Inside the premises you come across the temple of Shivai (pronounced Shivaaii) devi, the Godess of the Fort accessible through the Shivai Darwaza. It is to be noted that Shivaji was named after the Godess.


As you climb further, you see the Amberkhana ruins, that probably served as the quarters for Malik Ahmed, then a Bahamani commander and later the progenitor of Nizamshahi of Ahmednagar, who first occupied the fort. It occupies an area of 20 x 10 meters and is an black stone structure. It reveals the presence of an regal structure that existed during those times. It later served as a grainery. During the times of Malojirao Bhosale (Shahajis father) it was used to redress public grievances. During Maratha rule, it was said to serve as stables for horses and also to house elephants.


As you proceed further, you come across large water tanks and water reservoirs(there are said to be ten water tanks on Shivneri, the main water cistern being the Ganga Jamuna), said to have been constructed during Yadava times.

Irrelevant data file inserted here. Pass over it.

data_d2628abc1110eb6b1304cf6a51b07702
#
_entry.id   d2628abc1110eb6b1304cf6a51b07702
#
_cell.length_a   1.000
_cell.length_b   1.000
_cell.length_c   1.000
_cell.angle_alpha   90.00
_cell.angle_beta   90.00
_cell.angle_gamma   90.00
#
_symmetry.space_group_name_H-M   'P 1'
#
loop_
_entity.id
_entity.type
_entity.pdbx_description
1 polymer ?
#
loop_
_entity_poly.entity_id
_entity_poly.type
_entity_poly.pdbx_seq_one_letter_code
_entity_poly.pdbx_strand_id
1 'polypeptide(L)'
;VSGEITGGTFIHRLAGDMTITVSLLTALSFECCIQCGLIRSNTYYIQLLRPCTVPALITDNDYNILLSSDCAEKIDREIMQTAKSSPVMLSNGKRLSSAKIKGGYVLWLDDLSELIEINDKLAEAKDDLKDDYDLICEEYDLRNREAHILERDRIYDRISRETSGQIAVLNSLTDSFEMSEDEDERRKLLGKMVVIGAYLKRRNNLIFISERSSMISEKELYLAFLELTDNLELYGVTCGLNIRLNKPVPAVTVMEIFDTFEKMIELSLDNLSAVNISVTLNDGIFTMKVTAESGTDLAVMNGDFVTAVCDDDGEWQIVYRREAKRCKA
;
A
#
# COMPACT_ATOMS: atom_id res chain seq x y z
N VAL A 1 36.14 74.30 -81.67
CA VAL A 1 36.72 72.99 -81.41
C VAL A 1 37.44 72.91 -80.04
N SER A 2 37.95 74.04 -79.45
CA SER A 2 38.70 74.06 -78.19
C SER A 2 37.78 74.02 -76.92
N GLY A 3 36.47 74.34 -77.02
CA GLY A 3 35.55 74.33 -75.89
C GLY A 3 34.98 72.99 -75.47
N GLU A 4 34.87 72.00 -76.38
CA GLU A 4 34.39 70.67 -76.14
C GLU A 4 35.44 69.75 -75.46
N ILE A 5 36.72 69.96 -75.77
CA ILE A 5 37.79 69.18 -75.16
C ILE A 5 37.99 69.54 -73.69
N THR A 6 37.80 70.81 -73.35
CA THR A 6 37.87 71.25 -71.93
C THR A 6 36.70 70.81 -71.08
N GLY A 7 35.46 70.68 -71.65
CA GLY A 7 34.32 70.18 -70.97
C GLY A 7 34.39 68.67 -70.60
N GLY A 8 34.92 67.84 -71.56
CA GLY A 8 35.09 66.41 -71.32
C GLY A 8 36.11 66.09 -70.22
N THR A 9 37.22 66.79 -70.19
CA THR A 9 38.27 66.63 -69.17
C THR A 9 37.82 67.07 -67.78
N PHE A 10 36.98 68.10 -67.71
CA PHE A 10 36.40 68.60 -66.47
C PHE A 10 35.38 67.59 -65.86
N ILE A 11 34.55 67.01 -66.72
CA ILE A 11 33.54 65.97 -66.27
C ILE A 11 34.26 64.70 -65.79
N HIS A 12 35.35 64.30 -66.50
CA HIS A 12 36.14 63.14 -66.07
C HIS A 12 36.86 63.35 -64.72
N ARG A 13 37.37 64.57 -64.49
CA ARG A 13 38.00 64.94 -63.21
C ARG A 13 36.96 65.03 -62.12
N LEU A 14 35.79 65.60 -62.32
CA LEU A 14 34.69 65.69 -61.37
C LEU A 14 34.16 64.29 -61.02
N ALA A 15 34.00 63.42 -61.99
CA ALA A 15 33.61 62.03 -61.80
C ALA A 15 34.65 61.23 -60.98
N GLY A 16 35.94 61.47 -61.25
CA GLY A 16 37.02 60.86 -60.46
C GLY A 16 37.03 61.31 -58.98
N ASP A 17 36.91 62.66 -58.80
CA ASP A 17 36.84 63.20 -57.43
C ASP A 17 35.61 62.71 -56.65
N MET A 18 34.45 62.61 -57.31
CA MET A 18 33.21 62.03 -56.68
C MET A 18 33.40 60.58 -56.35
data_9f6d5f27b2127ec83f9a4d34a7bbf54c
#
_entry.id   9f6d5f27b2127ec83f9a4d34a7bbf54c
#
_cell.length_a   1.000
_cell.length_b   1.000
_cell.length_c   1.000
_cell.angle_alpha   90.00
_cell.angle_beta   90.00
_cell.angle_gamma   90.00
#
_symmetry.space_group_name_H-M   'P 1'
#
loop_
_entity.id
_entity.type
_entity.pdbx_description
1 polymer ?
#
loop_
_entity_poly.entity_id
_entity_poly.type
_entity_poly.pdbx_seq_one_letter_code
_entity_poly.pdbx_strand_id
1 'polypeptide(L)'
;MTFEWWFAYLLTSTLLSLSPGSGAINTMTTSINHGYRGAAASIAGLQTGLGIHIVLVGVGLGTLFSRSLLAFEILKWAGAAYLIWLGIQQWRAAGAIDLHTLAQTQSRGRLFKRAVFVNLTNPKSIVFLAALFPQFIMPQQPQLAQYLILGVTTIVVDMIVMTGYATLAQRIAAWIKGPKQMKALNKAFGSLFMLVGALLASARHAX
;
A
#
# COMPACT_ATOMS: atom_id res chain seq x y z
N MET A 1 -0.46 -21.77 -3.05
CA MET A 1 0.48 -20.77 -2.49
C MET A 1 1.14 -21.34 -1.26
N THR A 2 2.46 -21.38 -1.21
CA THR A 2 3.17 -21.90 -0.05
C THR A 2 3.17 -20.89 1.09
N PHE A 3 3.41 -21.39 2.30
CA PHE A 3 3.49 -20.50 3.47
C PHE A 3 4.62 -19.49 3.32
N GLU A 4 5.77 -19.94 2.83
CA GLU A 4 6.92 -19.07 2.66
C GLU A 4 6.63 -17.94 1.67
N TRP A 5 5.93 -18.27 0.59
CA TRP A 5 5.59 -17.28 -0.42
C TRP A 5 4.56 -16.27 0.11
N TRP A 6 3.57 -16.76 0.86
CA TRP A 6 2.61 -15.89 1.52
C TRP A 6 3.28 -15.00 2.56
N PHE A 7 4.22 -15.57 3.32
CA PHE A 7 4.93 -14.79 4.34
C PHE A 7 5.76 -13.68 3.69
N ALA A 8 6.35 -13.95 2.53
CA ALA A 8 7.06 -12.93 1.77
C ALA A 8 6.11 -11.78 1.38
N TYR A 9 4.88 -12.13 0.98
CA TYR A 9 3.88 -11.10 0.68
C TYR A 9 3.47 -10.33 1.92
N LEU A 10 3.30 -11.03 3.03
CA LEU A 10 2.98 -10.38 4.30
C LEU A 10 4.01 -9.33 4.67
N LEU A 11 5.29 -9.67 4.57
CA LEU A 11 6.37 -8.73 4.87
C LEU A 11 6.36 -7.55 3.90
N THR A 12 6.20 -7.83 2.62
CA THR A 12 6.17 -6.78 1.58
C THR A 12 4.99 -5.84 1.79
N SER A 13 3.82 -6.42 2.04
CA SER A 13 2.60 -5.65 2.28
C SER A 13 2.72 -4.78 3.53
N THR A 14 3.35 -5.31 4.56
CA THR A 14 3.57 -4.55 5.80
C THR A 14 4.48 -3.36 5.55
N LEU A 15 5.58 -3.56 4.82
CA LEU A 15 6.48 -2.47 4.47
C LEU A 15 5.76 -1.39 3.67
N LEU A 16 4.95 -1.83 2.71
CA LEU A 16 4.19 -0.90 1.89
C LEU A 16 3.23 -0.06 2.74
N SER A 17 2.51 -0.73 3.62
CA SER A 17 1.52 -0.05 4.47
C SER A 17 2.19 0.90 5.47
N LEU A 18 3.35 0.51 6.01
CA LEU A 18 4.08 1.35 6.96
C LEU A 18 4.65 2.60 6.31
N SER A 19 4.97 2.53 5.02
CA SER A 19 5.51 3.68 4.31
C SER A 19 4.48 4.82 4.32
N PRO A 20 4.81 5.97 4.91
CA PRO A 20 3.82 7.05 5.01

Still further lies a memorial dedicated to Shivaji viz. ‘Shiv kunj’ or Shiv smarak, which was inaugurated by the first chief minister of Maharashtra, Shri Yeshwantrao Chavan. Therein lies a beautiful panchadhaatu (5 alloys) statue of Shivaji as a boy with his mother Jijabai.


To the right of Shiv kunj lies the Kamani mosque having Quranic verses engraved on its arch. This mosque was constructed by the Mughals after they had occupied the fort.

Diagonally facing the mosque is a storeyed stone building (which was I was told was reconstructed in 1925 by Chatrapati Shahu maharaj of Kolhapur and Shri Bhaskarrao Jadhav, Education secretary, Mumbai), which was the birthplace of Chatrapati Shivaji Maharaj. It was previously accessed by the ‘suryamukhi dwaar’ (sun facing door) which you come across as you walk still further. But since then , apart from the main building rest of the premises are ruins. Facing the main door (which is entered from the rear, the front cascade being Jharoka styled windows).

A few meters away from the main door is a square water reservoir made inside the stone flooring.

 As you enter the main door, you first come across a room which houses a statue of Ch.Shivaji and cradle to signify his birthplace. Alongside this room is a narrow stone stairway which lead to the upper floor. There are arched windows on all sides and also the earlier mentioned jharoka windows). The ceiling is also beautifully done.

Facing the birthplace structure is the ‘Badami talao’ which was an artificially created water pool. Right in its midst is a stone pillar .